There are emerging studies, clearly, that too much exercise may well be detrimental. If we look at marathon runners, for example, and we do blood tests on them and we measure the biomarkers of so-called cardiac damage we find that about 50% of those people have high markers of cardiac damage after a marathon race. And the question is what does this all mean, is this just a transient physiological phenomenon or are the long term effects something terrible? Probably the most reliable source that too much exercise may be bad for some people is the fact that many veteran athletes, i.e. those that have been exercising for more than 21 years, do have a high prevalence of a rhythm disturbance called atrial-fibrillation which is a disease of the elderly, it’s the sort of thing that an 80 year old gets, it’s present in about 10% of octogenarians. But if we look at 40 and 50 year olds it’s only present in about half a percent. If we look at athletes it’s present in between five and 13%, far, far higher in veteran athletes…I suspect it’s a constant stretch of the chambers. If we stretch the chambers very, very hard by putting a massive load on them in some people the chambers may give. For example, if we exercise a lot our joints start to give, if we drink too much alcohol our liver starts to give, what’s to say that it’s not too much for this organ if you’re going to push it very, very hard for 25-30 years. I’m not saying that this happens to everyone but I think there are a small number of vulnerable individuals who may succumb later in life due to too much exercise … When we exercise we produce adrenaline and noradrenaline and these chemicals are important, they’re flight or fight hormones, they’re important to allow us to push ourselves. Now these hormones can result in the production of certain chemicals called free radicals, they can accelerate a furring up of the arteries of the heart. In fact there has been one paper amongst marathon runners that suggests that marathon runners are three times more likely to get calcification or furring in the arteries compared to non-runners. But there’s only one paper of that type … The question really is what becomes cardio-toxic? And that is the question. I think that’s the same as anything else, if you and I went to the pub Mark you may drink a pint and feel giddy, I may drink two pints and feel completely fine. So one man’s treatment I believe is another man’s poison. And what we don’t realise, at the moment anyway, and I think more studies are required, is what is the dangerous level beyond which people shouldn’t exercise … the advice I have for all of those people that are running the marathon you’re already doing enough exercise, you’ve surpassed the amount of exercise that’s required to make you live longer and to obtain all the cardiovascular benefits and even to reduce your risk of dementia and certain cancers, so you’ve done all that. There is no evidence at all that any more of this exercise is going to necessarily benefit you … the studies suggest now that clearly that some people who exercise very hard may run into trouble later on, they develop atrial-fibrillation later on, they develop scarring in the heart and even excessive furring up of the blood vessels … These are people that had run several marathons in the past but these are middle aged people, some of them reformed smokers, so the data is based on groups of individuals that are very select. If you think about the London Marathon, for example, next year – just after next year – a million people will have completed the London Marathon. And in that time we have had just 13 deaths out of a million runs. And I’m not aware of many of these individuals running into serious problems with their heart. One thing that is for sure that if you’re running the odd marathon, one or two, maybe three or four, then you’re probably going to be absolutely fine, provided that you’re prepared and you’ve trained adequately. But if you’re one of these people that’s engaging in six to 12 marathons a year and doing something even more strenuous than that, such as the Iron Man, then I think you need to be aware that there is increasing evidence that too much of this type of exercise can cause tiring of the heart. I think there is plenty of scope now to do research of what is the perfect maximum dose of exercise in terms of cardiac safety as opposed to cardiac toxicity. (Sanjay Sharma, Professor of Cardiology at St George’s Hospital and Medical Director for the London Marathon)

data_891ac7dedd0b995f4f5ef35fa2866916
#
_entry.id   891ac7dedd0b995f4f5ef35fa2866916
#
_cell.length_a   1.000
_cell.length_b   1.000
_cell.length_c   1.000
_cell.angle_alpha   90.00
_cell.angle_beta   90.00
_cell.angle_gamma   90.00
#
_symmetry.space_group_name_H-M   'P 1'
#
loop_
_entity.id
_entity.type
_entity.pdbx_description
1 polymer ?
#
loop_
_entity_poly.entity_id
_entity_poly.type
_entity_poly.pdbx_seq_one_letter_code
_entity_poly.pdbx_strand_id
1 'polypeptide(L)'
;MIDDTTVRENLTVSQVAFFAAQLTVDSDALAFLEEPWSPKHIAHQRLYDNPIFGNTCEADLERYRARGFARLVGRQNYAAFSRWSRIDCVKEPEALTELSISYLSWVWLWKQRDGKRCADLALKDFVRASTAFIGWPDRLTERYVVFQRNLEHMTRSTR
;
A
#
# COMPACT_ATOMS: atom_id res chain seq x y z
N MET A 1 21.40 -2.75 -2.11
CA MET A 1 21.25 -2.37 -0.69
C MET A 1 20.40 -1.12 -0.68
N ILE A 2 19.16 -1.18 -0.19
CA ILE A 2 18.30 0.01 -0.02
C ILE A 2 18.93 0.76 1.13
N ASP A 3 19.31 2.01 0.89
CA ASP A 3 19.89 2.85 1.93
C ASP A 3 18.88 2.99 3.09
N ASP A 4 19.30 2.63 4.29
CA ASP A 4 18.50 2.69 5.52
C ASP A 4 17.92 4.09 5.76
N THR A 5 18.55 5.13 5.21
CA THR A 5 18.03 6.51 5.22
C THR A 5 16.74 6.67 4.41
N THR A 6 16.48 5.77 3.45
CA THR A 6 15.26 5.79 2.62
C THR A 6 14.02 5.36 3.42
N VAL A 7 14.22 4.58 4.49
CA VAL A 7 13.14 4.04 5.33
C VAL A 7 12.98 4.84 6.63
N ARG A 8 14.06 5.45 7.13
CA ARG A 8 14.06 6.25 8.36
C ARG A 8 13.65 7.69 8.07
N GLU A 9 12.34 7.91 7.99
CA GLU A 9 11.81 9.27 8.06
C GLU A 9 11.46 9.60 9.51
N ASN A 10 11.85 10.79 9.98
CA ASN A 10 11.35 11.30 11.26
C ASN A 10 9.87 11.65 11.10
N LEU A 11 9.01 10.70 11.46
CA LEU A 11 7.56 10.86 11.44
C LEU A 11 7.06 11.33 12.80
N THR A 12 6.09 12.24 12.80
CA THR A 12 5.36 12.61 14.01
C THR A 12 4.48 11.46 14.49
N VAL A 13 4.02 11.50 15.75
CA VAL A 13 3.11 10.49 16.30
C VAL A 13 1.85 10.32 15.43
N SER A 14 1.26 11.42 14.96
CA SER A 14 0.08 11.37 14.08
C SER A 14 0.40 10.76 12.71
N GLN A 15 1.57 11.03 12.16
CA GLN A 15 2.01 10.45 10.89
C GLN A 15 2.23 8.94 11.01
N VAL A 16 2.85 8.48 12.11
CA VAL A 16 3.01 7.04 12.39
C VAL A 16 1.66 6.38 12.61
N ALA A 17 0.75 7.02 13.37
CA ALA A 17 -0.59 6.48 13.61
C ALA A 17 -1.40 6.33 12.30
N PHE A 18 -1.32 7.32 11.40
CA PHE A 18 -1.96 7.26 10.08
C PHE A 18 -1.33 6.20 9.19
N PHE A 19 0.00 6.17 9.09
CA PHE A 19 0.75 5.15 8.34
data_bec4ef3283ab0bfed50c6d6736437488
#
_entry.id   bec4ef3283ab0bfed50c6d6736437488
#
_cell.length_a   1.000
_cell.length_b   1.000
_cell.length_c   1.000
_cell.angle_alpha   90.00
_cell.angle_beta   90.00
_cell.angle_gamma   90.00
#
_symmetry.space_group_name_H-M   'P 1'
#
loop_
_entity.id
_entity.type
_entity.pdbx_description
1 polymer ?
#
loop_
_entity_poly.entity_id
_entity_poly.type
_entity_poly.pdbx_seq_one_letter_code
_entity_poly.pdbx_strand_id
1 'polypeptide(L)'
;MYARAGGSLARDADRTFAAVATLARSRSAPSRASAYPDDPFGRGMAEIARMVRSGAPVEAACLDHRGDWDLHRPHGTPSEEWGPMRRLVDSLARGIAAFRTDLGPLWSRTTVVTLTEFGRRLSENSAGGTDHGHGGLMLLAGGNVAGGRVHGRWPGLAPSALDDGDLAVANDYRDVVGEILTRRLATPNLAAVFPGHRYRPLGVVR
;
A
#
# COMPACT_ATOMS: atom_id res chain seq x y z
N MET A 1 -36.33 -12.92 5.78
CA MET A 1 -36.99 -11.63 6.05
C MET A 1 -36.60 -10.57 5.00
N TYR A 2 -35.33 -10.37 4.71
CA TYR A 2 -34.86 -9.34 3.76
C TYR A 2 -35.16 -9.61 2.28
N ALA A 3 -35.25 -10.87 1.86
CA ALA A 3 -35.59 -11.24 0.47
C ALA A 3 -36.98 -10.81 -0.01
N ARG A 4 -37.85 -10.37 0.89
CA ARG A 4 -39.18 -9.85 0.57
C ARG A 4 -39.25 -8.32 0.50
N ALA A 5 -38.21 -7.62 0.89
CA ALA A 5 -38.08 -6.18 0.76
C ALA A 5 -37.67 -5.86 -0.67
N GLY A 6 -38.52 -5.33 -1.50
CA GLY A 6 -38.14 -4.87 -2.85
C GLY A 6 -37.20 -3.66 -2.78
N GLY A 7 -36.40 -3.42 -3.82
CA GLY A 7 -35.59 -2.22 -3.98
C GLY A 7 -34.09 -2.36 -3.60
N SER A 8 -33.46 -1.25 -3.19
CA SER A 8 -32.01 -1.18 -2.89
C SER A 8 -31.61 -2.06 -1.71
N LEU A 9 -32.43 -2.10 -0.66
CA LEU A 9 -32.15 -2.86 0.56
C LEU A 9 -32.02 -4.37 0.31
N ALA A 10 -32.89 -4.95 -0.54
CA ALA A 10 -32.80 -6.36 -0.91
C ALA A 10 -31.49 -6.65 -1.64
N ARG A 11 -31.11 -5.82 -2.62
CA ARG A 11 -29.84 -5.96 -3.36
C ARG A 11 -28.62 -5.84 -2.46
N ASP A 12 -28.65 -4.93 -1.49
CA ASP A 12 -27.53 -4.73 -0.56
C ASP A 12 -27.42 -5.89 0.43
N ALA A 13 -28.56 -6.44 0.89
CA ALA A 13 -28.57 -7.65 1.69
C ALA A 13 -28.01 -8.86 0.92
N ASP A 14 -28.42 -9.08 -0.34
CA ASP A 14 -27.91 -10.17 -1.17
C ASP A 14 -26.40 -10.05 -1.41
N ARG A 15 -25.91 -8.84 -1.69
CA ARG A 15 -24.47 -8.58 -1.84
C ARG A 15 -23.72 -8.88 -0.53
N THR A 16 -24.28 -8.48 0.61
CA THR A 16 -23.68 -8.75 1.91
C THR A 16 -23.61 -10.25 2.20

Much of the press brouhaha appears to have risen from a recent study Dose of Jogging and Long-Term Mortality (Peter Schnohr et al, February 2015, Journal of American College of Cardiology, 2015;65(5):411-419. The conclusion of this study was:

The findings suggest a U-shaped association between all-cause mortality and dose of jogging as calibrated by pace, quantity, and frequency of jogging. Light and moderate joggers have lower mortality than sedentary nonjoggers, whereas strenuous joggers have a mortality rate not statistically different from that of the sedentary group.

Translation of above? Extreme exercise is as damaging as no exercise.

The Medical News Today synopsis of the above study adds further commentary from the lead researcher Peter Schnohr.

More localised commentary on the Schnohr study by a Bristol heart consultant is offered in a recent Bristol Post article.